HIV, disability and discrimination: making the links in international and domestic human rights law
Stigma and discrimination constitute one of the greatest barriers to dealing effectively with the HIV epidemic, underlying a range of human rights violations and hindering access to prevention, care, treatment and support. Some have called for the creation of a specific international human rights convention to address discrimination and other human rights violations against people living with HIV or AIDS (PLHIV).
Others have felt that such an effort is impractical and unnecessary: impractical, because it can take decades to develop and negotiate a treaty through the United Nations, even where there is interest among member states; and unnecessary, because international human rights treaties have already been interpreted as prohibiting discrimination based on health status, including HIV and AIDS, which also means that discrimination that hinders the enjoyment of all other human rights protected by these treaties is also prohibited.
Nonetheless, the extent of states’ obligations to address discrimination on the grounds of HIV status has not been comprehensively addressed in any international treaty.
In December 2006, following intensive, years-long advocacy by disability rights activists, the UN General Assembly adopted the Convention on the Rights of Persons with Disabilities, which entered into force in May 2008 . As countries ratify the convention, they are required to amend national laws and policies to give greater protection to the human rights of people with disabilities, including abolishing disability-based discrimination by the state and protecting persons against such discrimination by others. The Disability Convention addresses many of the issues faced by PLHIV, but it does not explicitly include HIV or AIDS within its open-ended definition of “disability”. We recognize that whether and how HIV and/or AIDS should be conceived of as disabilities, for various legal or other purposes, is a matter of some ongoing debate among people living with HIV, people living with (pre-existing) disabilities and those advocating for human rights in these areas. There certainly are points of divergence and some tension between movements and organizations.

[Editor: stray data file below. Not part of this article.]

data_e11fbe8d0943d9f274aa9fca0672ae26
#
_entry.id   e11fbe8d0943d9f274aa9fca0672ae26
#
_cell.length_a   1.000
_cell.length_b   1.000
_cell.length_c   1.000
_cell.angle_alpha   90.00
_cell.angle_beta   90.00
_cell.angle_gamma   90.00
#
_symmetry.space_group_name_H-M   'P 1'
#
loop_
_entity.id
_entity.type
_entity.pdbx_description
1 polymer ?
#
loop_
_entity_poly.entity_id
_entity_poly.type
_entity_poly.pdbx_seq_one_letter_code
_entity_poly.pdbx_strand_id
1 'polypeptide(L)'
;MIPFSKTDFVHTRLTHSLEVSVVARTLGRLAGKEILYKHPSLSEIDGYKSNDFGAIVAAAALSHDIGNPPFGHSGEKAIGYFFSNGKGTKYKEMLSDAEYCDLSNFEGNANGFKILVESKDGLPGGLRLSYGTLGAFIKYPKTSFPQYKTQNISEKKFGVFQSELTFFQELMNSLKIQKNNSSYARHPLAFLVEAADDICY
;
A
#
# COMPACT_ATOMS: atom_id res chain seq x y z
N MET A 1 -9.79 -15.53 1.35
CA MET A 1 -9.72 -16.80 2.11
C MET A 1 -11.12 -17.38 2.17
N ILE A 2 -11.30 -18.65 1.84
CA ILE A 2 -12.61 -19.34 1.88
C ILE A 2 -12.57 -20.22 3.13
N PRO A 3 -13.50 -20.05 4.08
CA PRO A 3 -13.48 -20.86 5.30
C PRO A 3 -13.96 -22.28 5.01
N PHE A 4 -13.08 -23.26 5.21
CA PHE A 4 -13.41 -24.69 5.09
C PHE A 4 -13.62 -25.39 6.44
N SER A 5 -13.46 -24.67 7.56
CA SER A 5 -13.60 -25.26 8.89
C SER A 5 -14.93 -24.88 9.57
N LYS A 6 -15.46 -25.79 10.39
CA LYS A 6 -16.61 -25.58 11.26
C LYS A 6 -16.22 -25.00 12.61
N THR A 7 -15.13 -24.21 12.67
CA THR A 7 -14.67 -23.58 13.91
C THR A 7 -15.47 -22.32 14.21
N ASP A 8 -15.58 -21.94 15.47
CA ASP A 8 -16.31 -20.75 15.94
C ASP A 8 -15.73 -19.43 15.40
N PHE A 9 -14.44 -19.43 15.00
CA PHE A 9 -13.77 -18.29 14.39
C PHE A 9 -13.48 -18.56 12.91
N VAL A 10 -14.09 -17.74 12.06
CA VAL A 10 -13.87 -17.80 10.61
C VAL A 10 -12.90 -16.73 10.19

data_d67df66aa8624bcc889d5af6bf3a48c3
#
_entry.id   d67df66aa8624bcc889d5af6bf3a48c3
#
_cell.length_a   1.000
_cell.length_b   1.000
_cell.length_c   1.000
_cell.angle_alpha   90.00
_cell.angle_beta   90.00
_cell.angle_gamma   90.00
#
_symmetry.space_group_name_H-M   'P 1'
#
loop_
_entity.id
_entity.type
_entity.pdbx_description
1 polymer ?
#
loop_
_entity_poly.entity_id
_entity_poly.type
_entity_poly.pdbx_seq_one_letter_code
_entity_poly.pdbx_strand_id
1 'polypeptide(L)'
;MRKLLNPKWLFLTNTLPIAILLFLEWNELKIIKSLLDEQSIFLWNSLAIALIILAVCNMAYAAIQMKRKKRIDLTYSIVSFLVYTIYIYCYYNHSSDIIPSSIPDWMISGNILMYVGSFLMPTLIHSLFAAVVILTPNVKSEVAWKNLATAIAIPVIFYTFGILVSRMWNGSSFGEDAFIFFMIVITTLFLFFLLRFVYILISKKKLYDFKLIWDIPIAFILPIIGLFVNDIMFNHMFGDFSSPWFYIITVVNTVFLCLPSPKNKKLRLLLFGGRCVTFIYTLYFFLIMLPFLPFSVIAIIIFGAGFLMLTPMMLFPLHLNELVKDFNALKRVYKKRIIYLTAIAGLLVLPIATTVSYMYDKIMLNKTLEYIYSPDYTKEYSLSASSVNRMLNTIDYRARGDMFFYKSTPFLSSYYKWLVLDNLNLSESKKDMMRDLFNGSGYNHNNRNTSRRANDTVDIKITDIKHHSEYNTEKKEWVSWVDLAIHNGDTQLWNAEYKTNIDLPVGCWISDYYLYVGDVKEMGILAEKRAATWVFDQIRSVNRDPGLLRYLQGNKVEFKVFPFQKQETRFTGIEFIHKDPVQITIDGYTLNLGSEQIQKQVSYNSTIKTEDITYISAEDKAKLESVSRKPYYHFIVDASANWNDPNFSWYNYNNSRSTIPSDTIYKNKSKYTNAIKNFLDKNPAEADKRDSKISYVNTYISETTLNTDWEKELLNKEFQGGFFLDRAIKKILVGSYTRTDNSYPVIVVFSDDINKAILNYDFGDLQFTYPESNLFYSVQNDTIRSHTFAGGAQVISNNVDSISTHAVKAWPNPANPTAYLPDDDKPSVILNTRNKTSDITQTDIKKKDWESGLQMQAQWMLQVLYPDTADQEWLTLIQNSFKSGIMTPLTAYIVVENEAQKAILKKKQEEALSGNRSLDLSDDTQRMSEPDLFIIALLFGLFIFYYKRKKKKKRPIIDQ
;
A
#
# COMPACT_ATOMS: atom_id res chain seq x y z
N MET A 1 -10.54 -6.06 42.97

Therefore, the advent of the Disability Convention prompts us to consider the links between HIV and disability and, specifically, to consider the opportunities it and other legal mechanisms, international or domestic, may afford for advancing the human rights of PLHIV as a constituency facing human rights infringements. We do so with the conviction that the movement for human rights is stronger when constituencies with so many common and overlapping interests are united, and that respectful and strategic collaboration ultimately strengthens both the disability rights and the AIDS movements.
In this article, we first examine the links between HIV and disability. We then provide a brief overview of how international human rights law has treated both disability and HIV/AIDS.
We note some of the different ways in which national anti-discrimination laws have reflected the links between HIV and disability, illustrated with some representative examples from a number of countries.
Finally, we offer some conclusions and recommendations about ways forward for collaboration between HIV and disability rights advocates in advancing human rights at the international level, including the use of the new tool, the Disability Convention. We hope these reflections will promote further discussion across movements, ultimately to the benefit of all persons with disabilities and/or HIV.